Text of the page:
70 Volt Parade
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Trey Anastasio and 70 Volt Parade
|Genres||Rock, Jam band|
|Past members||Trey Anastasio|
70 Volt Parade was Trey Anastasio's backing band in 2005, formed after the breakup of Phish in August of the previous year. After writing and recording new material in late 2004 and early 2005, Anastasio began auditioning various musicians for his next project. This band essentially replaced Anastasio's first backup band that was together in different forms from 1999 to 2004. 70 Volt Parade originally included Peter Chwazik on bass (later replaced by Tony Hall), Skeeto Valdez on drums (later replaced by Raymond Weber), Les Hall on guitar and keyboards, and Ray Paczkowski also on keyboards. In 2006, with Les Hall out of the lineup, and a new musical focus for Anastasio, the 70 Volt Parade name was dropped. 
While 70 Volt Parade primarily performed new material that Anastasio has written and recorded since the breakup of Phish, the band played songs from all points of Anastasio's solo career, which began in 1998. He also performed the Phish song "46 Days" with the new band on a regular basis, as well as songs from the supergroup Oysterhead. Also, unlike Anastasio's past bands, performances usually have an opening act. Anastasio and 70 Volt Parade have also served as an opening act for The Rolling Stones and The Black Crowes. One of the highlights of the band's inaugural tour was the "Superjam" in New Orleans on April 30, 2005, which included special guests Mike Gordon, Dave Matthews, Cyril Neville and Sunpie Barnes, among others. Starting with the August 6, 2005 concert at Tommy Hilfiger at Jones Beach Theater, shows featured Anastasio performing a solo acoustic set in the middle or end of each concert, instead of a traditional set break. Most of the songs performed during these sets were from the Phish catalog. During the band's fall tour, the other three members of Phish each made a guest appearance. Page McConnell played with Anastasio at the Roseland Ballroom in New York City. Mike Gordon joined Trey onstage at the Hammerstein Ballroom in New York City. Jon Fishman and Gordon later performed at a show in Utica, New York that was heavily promoted on Anastasio's website. McConnell and Fishman's appearances marked the first time either musician had performed with Anastasio in front of a live audience since Coventry.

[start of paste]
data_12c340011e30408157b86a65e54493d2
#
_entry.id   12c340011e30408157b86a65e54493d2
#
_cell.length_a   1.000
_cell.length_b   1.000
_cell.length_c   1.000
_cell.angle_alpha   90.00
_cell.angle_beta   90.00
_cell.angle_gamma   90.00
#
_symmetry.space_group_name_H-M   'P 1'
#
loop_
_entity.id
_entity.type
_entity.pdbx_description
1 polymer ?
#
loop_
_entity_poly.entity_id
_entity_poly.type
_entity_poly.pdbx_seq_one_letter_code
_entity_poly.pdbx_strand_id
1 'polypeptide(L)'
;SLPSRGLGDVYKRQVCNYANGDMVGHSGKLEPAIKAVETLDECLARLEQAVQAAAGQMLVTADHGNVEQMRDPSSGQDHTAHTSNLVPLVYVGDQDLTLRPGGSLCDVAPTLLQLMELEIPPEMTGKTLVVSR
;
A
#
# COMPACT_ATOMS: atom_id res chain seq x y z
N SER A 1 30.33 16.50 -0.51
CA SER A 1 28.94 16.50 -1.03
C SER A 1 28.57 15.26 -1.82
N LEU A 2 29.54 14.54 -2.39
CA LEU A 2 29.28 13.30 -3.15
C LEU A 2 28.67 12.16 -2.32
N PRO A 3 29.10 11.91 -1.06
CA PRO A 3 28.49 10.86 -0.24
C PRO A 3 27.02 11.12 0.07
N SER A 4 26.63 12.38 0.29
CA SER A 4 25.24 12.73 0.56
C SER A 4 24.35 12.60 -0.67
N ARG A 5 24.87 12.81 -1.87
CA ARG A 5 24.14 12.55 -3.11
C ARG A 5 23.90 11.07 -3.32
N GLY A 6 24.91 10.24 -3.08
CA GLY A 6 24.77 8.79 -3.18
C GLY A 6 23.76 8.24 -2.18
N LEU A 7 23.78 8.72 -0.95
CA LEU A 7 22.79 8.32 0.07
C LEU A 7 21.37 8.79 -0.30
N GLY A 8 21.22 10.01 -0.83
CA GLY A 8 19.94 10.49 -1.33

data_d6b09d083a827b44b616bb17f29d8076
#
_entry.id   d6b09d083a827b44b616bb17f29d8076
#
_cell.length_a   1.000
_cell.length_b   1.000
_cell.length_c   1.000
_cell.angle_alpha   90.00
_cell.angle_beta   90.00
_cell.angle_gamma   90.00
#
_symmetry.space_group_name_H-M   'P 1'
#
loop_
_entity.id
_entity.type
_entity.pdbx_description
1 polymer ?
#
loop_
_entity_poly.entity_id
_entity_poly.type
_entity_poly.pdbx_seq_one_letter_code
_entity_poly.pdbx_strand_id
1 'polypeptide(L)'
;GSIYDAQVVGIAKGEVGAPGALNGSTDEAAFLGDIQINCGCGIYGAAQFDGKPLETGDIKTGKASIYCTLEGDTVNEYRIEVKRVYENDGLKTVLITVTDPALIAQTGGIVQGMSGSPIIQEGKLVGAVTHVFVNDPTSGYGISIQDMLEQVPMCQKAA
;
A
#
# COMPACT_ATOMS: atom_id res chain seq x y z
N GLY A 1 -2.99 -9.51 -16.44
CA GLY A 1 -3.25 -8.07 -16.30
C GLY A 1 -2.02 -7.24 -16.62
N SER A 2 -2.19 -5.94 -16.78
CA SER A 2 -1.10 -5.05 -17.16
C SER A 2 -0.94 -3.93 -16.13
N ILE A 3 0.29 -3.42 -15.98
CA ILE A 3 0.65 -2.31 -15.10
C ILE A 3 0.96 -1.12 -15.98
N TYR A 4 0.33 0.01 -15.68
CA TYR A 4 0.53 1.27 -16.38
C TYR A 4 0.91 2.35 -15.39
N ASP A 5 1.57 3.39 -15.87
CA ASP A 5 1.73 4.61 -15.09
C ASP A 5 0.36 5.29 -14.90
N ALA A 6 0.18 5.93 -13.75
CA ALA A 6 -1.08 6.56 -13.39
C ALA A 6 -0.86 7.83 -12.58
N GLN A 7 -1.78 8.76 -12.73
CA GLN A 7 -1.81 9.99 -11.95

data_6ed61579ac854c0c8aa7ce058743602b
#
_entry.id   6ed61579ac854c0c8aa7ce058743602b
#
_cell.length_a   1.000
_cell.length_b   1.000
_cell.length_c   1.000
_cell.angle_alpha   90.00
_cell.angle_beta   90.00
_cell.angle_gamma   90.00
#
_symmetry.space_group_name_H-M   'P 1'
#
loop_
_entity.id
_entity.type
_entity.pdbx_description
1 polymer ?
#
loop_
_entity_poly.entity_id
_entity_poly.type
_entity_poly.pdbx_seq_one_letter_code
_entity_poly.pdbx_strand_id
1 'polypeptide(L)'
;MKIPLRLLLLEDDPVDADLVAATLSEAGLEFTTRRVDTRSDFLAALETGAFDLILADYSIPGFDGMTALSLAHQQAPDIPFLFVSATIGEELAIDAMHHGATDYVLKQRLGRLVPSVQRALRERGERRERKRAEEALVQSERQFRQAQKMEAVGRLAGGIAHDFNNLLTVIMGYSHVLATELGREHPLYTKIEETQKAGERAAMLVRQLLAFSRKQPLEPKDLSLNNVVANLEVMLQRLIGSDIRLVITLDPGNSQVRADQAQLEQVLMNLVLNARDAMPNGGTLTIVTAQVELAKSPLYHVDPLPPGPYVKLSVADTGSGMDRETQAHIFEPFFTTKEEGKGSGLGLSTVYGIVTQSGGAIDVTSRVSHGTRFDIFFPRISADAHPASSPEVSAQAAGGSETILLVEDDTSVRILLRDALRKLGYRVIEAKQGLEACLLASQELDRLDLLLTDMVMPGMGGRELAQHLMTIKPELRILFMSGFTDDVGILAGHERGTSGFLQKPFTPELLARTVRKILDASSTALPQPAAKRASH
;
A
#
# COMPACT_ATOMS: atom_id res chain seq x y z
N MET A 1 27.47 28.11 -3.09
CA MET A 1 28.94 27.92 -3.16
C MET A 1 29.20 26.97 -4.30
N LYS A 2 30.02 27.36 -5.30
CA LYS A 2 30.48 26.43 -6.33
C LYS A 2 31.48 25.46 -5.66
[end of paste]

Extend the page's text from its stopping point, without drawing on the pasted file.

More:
Zooma Tour Cancellation
In the summer of 2005, Anastasio and 70 Volt Parade were scheduled to co-headline the festival-like Zooma Tour along with Ben Harper and the Innocent Criminals. The tour, which featured an intensive schedule covering venues throughout the United States, was cancelled due to poor ticket sales. Anastasio then scheduled a brief summer tour in its place.
- On July 24, 2005, at the 10,000 Lakes Festival, Tony Hall replaced Peter Chwazik on bass. Hall (no relation to guitarist Les Hall) had recently played with Trey as a member of Dave Matthews and Friends. Also, two backup singers were added, Jennifer Hartswick, from Anastasio's previous band and her childhood friend, Christina Durfee.
- On November 18, 2005, Raymond Weber replaced Skeeto Valdez on drums. Both Weber and Tony Hall are members of Ivan Neville's Dumpstaphunk, a New Orleans funk outfit in the Neville tradition.
- Also on the fall tour, the two female singers began playing horns on selected songs (Jen on trumpet and tuba and Christina on trombone). Hartswick had played trumpet and tuba, as well as sung in Anastasio's old band.
- The band also added Russell Remington, also from Trey's old band (and who performed with Phish on many occasions as a member of The Giant Country Horns) on saxophone and flute.
Trey Anastasio's 2005 release, Shine, marked the first release by Anastasio since the formation of the 70 Volt Parade. Although the group does not perform on the album, they appeared in the video for the album's title track, as well as on the bonus features on the video side of the album's Dual Disc. The album, unlike its predecessors by Trey Anastasio & Phish, was released on Columbia Records. The switch of labels for Anastasio led to a delay in digital recordings of 2005 shows being available for sale on the Live Phish website.